Court of Appeal: Guidance on Entry Clearance and MIR

Secretary of State for the Home Department v MS (Pakistan) [2018] EWCA Civ 1776 (27 July 2018)

The Supreme Court’s ruling in MM (Lebanon) [2017] UKSC 10 permitted the operation of the Minimum Income Requirement (MIR) for partners in Appendix FM and Appendix FM-SE of the Immigration Rules. But clearly, the Justices still disapproved of the rigid manner in which the MIR had been erected by the government and they found that fairness requires an assessment regarding whether the state would be burdened where the MIR is unmet. At first instance, Blake J held in MM (Lebanon) [2013] EWHC 1900 (Admin) that the MIR was so onerous on applicants that it constituted an unjustified and disproportionate interference with the right to respect for family life and therefore fell outside the margin of appreciation afforded to the executive. In these proceedings, on the governments’s appeal, the Court of Appeal held in light of MM (Lebanon) [2014] EWCA Civ 985, which reversed MM (Lebanon) [2013] EWHC 1900 (Admin), that the Upper Tribunal had erred in law by overturning refusals by entry clearance officers to grant the respondents leave to enter the UK on the ground that their spouses did not satisfy the MIR. McCombe LJ was surprised that premature applications for entry clearance were made and litigated rather than fresh applications being made in order to save time and money. Therefore, it is much better to be safe than sorry and submit a properly prepared fresh application than pursuing an expensive and pointless appeal if it will fail.

A Pakistani national, MS married B, a British national, in November 2012 in Pakistan. Earlier in August 2012, she found employment but had no other employment in the 12 months immediately before MS’s application for leave to enter as a spouse made in December 2012 which was refused for not satisfying the MIR. The FTT held in February 2014 that the basic £18,600 threshold was not met for 12 months prior to the ECO’s decision. However, payslips for the four months which she had been able to supply, relating to the four months preceding the application, equated to annual income between £16,460 and £22,000. Following Blake J’s approach and considering the full facts, the FTT determined that MS’s appeal should be allowed because refusing entry clearance amounted to an unjustified interference with article 8 of the ECHR. The UT dismissed the SSHD’s appeal and held that the FTT was right to apply Blake J’s approach because the family’s income was above the guideline figure of £13,400 proposed by him. In the conjoined appeal, TD and her son, X, were of Jamaican nationality. TD married G, a British citizen of Jamaican origin, in Jamaica in 2012.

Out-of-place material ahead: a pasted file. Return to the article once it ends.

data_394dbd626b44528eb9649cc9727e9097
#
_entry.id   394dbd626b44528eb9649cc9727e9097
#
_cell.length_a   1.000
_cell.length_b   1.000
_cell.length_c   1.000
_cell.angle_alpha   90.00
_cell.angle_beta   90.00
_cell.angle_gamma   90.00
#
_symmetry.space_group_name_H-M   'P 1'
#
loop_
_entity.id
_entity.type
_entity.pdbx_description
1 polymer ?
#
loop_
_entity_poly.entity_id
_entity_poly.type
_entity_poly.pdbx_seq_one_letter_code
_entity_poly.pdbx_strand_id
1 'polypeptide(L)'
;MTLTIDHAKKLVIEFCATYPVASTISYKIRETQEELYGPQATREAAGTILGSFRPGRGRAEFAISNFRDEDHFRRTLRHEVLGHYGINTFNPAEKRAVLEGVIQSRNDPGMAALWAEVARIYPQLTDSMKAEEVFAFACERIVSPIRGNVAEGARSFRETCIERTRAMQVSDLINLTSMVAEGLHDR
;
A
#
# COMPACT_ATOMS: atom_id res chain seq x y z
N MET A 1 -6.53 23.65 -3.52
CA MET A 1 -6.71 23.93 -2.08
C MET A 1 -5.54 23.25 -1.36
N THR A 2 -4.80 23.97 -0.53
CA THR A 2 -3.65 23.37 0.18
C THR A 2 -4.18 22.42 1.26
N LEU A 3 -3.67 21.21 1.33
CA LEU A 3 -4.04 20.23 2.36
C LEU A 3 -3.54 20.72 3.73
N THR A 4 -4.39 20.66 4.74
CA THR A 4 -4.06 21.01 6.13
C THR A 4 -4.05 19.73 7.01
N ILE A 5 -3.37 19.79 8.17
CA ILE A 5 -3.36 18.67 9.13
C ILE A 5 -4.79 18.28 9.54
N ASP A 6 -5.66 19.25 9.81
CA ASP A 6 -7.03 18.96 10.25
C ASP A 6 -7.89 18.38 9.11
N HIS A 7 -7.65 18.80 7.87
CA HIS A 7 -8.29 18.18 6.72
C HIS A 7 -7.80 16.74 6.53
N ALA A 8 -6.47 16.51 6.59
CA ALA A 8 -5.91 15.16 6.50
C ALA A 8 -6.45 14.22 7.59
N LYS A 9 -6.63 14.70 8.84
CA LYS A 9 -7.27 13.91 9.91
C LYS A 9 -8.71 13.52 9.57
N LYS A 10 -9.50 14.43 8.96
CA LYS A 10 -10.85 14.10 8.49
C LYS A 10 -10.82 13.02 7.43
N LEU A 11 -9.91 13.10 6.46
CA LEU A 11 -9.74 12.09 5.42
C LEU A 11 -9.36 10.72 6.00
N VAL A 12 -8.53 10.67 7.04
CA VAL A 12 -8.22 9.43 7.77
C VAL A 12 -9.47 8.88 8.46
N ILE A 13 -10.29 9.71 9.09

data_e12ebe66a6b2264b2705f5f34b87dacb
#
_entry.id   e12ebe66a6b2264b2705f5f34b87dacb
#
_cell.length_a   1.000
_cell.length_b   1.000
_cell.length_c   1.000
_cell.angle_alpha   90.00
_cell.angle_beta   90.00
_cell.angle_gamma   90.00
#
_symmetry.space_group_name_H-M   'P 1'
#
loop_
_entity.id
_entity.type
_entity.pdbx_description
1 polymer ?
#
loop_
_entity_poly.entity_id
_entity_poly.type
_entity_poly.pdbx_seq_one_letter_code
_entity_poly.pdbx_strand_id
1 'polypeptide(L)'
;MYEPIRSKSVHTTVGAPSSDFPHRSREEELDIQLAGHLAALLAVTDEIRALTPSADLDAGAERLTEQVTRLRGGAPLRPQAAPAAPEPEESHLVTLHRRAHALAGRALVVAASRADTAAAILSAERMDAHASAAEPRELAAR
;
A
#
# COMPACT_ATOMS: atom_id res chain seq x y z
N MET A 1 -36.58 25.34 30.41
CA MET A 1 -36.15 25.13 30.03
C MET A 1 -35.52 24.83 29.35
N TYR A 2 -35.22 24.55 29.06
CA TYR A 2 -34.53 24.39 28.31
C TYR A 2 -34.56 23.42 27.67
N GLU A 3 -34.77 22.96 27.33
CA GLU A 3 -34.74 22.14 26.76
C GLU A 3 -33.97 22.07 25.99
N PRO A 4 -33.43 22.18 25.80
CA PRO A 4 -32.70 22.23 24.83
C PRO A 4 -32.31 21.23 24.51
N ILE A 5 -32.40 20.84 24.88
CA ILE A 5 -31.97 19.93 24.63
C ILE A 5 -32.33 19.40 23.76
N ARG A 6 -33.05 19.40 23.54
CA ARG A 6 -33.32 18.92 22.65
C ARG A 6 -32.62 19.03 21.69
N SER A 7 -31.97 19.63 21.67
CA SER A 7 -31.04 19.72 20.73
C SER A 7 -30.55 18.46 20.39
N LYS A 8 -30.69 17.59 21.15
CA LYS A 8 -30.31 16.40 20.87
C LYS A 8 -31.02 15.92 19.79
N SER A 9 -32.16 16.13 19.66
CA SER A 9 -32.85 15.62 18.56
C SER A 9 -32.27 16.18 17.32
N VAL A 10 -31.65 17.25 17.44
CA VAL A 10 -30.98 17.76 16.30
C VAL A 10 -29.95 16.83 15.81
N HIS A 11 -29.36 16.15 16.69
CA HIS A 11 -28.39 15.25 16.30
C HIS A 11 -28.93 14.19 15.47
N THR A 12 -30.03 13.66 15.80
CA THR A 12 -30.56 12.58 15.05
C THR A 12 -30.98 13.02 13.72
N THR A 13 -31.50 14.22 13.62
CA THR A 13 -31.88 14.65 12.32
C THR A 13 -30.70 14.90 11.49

Entry clearance applications for TD and X were refused for failing the MIR because a gross income of £22,400, or £18,600 (basic) + £3,800 for the first dependent child X, was not established by supporting documentation to demonstrate G’s income as a self-employed plasterer and as a soldier in the Army reserves. The ECO also thought that G and TD were not in a genuine relationship. However, the FTT did not doubt the genuineness of their relationship. Evidence of income of £16,659 in 2012 and of £35,857 in 2013 was provided to the FTT but for the ECO the relevant income was the figure up to the time of his decision.